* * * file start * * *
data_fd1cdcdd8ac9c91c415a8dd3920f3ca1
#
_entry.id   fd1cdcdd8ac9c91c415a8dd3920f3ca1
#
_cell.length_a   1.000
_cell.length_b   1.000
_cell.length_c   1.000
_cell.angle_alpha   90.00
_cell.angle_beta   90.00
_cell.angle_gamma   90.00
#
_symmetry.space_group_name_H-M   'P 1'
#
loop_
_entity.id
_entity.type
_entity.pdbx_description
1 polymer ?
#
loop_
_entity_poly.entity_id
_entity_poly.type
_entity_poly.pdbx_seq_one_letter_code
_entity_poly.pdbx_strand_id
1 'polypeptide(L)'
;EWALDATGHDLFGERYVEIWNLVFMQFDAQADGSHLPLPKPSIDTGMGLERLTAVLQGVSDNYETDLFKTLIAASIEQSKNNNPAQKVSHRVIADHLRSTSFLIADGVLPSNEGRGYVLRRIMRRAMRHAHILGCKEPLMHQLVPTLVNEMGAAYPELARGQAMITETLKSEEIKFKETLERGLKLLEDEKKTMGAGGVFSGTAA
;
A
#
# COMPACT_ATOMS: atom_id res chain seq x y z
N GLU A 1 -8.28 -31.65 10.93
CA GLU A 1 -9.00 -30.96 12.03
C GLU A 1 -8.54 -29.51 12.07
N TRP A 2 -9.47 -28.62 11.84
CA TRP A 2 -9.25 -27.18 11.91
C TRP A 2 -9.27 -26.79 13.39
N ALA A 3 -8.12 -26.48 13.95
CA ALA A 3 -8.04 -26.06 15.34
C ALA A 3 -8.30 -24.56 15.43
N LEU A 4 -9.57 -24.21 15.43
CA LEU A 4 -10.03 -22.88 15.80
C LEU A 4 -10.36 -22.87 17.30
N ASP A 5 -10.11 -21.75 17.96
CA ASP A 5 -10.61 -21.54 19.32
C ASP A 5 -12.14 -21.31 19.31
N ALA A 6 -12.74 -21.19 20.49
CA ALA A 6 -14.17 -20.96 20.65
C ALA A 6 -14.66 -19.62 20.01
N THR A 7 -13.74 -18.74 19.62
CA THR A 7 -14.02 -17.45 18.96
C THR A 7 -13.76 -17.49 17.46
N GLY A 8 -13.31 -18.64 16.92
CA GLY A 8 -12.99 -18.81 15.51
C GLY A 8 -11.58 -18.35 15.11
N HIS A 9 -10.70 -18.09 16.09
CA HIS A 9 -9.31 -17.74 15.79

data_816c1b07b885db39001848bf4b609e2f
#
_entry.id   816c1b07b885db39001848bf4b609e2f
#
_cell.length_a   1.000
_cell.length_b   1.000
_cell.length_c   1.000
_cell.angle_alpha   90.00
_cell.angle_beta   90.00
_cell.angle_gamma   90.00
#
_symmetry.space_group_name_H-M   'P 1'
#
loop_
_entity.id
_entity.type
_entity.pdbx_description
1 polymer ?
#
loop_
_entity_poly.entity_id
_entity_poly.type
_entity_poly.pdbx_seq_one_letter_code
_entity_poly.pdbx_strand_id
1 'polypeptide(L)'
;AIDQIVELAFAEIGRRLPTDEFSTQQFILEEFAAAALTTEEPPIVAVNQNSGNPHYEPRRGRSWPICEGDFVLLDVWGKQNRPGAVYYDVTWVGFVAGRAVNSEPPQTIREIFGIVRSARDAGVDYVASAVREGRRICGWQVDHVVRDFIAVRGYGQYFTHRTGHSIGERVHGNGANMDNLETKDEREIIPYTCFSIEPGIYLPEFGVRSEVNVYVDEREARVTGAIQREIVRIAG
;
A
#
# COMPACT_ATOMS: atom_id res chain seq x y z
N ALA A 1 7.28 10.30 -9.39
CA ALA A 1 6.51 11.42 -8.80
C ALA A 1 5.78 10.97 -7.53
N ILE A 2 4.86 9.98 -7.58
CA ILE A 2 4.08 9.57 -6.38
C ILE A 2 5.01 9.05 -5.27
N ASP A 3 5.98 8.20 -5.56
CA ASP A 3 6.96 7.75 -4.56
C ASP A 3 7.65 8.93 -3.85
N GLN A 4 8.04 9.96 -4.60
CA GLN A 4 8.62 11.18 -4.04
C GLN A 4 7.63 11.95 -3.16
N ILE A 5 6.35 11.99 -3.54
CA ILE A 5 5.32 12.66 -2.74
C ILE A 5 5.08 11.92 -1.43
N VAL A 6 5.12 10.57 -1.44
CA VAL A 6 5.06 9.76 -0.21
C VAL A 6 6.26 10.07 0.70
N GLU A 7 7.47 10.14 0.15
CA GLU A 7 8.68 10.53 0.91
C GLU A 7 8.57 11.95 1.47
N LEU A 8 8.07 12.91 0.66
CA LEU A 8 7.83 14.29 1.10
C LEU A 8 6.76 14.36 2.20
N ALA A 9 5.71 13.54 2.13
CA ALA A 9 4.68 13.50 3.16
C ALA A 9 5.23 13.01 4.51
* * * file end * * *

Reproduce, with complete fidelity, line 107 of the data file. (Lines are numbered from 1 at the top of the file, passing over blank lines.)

C GLU A 7 8.57 11.95 1.47